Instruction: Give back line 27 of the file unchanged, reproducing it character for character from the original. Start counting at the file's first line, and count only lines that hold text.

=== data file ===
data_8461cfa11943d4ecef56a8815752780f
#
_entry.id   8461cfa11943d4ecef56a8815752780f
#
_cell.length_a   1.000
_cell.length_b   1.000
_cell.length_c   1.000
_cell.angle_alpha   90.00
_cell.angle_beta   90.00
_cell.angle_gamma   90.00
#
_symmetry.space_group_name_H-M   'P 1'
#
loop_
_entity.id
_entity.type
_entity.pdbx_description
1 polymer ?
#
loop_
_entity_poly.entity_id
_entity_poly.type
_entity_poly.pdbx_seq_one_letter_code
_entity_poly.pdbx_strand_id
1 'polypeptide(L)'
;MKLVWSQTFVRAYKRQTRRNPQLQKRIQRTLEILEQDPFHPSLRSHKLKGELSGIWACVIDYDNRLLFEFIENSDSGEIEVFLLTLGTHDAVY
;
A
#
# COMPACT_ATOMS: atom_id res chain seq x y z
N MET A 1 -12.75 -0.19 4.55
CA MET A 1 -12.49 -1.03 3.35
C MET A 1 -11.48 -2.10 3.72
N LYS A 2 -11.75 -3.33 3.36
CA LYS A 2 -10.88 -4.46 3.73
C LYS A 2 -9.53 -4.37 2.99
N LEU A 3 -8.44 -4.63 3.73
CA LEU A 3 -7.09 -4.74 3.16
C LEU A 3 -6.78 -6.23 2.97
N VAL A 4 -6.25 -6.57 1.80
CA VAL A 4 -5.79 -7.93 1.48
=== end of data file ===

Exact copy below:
;